Additionally, developers will be able to choose to stay on Apple’s existing business terms, i.e. where it collects a commission on in-app purchases within apps distributed on its App Store of 30% (or 15% for small businesses).

Whichever terms developers choose they will be able to continue using the App Store’s payment processing tech and distributing their apps on Apple’s App Store in the EU, per Apple.

Apple said that, under the new business terms, it estimates more than 99% of developers would reduce or maintain the fees they owe to Apple.

It also suggests less than 1 percent of developers would pay the Core Technology Fee on their EU apps — as it says this is intended to target only apps that achieve exceptional scale and scale to millions of devices.

It’s justifying the introduction of the new fee by saying it reflects the value provided by its technology platform and services independent of the App Store’s capabilities or distribution.

While the DMA does demand app stores to open up to sideloading, it does not impose specific business models on gatekeepers. But it still remains to be seen whether Apple’s careful restructuring of its business terms, and the specific choices it’s presenting to developers, will pass muster with EU regulators.

Article 6(12) of the DMA states:

The gatekeeper shall apply fair, reasonable, and non-discriminatory general conditions of access for business users to its software application stores, online search engines and online social networking services listed in the designation decision pursuant to Article 3(9).

So Apple will need to make the case that the structure it’s devised here is “fair, reasonable, and non-discriminatory” if it’s to avoid falling foul of the DMA.

As part of the changes, Apple is introducing a number of other new features to its platform — which it may well argue justify the new fee — including notarization for iOS apps (it says this will include “a baseline review that applies to all apps, regardless of their distribution channel, focused on platform integrity and protecting users” and will include both automated checks and human review); app installation sheets (which will use information from the notarization process to present users with an overview of what they are about to download in the form of at-a-glance descriptions of apps and their functionality); authorization for marketplace developers (with checks to be made by Apple to ensure marketplace developers commit to “ongoing requirements that help protect users and developers”); and additional malware protections which Apple says will prevent iOS apps from launching if they’re found to contain malware after being installed to a user’s device.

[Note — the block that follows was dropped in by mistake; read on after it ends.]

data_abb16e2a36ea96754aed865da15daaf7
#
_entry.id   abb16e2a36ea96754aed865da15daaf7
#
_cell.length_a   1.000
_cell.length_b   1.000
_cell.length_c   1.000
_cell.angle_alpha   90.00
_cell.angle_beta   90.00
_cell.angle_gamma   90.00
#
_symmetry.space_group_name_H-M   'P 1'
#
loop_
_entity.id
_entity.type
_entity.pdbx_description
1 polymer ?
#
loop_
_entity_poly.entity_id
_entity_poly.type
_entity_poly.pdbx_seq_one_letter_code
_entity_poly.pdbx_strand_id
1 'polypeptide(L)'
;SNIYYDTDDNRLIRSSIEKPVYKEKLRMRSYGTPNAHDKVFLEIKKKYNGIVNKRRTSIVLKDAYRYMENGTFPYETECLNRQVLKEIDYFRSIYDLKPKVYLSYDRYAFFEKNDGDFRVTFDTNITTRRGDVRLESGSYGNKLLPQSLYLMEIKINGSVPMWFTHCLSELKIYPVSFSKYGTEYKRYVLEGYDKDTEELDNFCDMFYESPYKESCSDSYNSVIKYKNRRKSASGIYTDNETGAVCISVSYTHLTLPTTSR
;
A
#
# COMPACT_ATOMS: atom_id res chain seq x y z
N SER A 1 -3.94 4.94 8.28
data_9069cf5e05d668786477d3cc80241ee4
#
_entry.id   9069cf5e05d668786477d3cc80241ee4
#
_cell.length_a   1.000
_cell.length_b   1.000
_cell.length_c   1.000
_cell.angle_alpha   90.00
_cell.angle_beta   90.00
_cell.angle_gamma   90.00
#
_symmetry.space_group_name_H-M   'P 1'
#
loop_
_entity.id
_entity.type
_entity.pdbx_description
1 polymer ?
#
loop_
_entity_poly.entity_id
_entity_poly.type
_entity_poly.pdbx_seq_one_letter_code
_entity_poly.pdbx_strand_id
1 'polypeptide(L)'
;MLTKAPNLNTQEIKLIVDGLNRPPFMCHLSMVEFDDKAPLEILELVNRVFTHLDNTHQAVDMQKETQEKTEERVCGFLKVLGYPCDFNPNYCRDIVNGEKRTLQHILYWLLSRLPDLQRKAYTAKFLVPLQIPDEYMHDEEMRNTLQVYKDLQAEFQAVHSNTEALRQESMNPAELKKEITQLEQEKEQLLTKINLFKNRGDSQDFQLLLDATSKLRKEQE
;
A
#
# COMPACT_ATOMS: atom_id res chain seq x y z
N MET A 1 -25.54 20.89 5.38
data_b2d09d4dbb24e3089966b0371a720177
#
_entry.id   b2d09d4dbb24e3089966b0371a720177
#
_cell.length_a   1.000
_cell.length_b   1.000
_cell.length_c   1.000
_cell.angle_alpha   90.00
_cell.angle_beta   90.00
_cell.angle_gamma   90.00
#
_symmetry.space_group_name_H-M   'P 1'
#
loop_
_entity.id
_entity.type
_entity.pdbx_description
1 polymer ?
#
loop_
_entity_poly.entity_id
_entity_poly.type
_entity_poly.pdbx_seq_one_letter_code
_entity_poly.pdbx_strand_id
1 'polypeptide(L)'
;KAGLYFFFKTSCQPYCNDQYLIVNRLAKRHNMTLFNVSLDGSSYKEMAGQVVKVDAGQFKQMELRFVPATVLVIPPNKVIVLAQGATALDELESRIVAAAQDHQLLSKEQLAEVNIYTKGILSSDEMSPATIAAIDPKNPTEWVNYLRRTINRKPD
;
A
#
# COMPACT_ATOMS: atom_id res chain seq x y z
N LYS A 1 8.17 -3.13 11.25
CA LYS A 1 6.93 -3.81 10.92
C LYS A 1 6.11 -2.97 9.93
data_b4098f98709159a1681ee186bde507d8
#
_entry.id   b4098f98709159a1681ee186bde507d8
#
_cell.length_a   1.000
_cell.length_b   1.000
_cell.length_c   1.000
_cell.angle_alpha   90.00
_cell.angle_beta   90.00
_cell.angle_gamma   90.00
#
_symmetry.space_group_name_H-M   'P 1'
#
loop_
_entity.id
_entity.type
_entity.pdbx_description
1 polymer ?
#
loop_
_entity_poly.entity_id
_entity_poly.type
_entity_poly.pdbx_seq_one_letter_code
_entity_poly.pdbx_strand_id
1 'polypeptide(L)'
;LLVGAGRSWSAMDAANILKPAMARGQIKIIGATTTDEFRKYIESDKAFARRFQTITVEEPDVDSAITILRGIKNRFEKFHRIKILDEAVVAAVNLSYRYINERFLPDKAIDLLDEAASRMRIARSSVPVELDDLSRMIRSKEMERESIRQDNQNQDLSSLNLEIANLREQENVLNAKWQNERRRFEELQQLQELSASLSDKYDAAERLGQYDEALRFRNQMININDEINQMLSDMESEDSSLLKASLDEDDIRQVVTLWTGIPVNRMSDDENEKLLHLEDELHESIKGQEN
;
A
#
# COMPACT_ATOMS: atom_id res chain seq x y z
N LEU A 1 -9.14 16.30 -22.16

In today’s briefing with journalists, Apple representatives stressed that the changes the EU is requiring it to make will open up entirely new risks for iOS users.

The company particularly highlighted the security risk of opening up the ability of iOS apps to install other apps on the user’s device (Apple is calling these alternative app stores “marketplace apps”) — something it said is a common attack vector for malware. Whereas its representatives claimed there’s never been a widespread consumer malware attack on iOS to date.

While any developer accepting Apple’s new business terms will be able to build alternative app stores (i.e. marketplace apps), they will still have to undergo an app review process by Apple and meet criteria it says is intended to protect users and developers.

Other changes incoming — some of which respond to other DMA demands on how Apple can operate its App Store and Safari browser (others look intended to encourage iOS users to take special care before they opt for any alternative, non-Apple options) — include a new choice screen that will be presented to iOS users that will let them select their default browser, showing a selection of rival browsers alongside Apple’s own Safari browser; new App Store product page labels, which Apple says will inform users when an app they’re downloading uses alternative payment processing; In-app disclosure sheets, to let users know when they’re no longer transacting with Apple, and when a developer is directing them to transact using an alternative payment processor; New App Review processes — which Apple says will verify that developers accurately communicate information about transactions that use alternative payment processors; and expanded data portability on its Data & Privacy site — where EU users can retrieve new data about their usage of the App Store and export it to an authorized third party.

Informing iOS users when they’re no longer transacting with Apple is one way it may seek to nudge them to keeping pay for third party apps via its own payment tech. But, on the flip side, Apple may argue this is a “fair and reasonable” warning to provide to its users when they step outside its management ecosystem.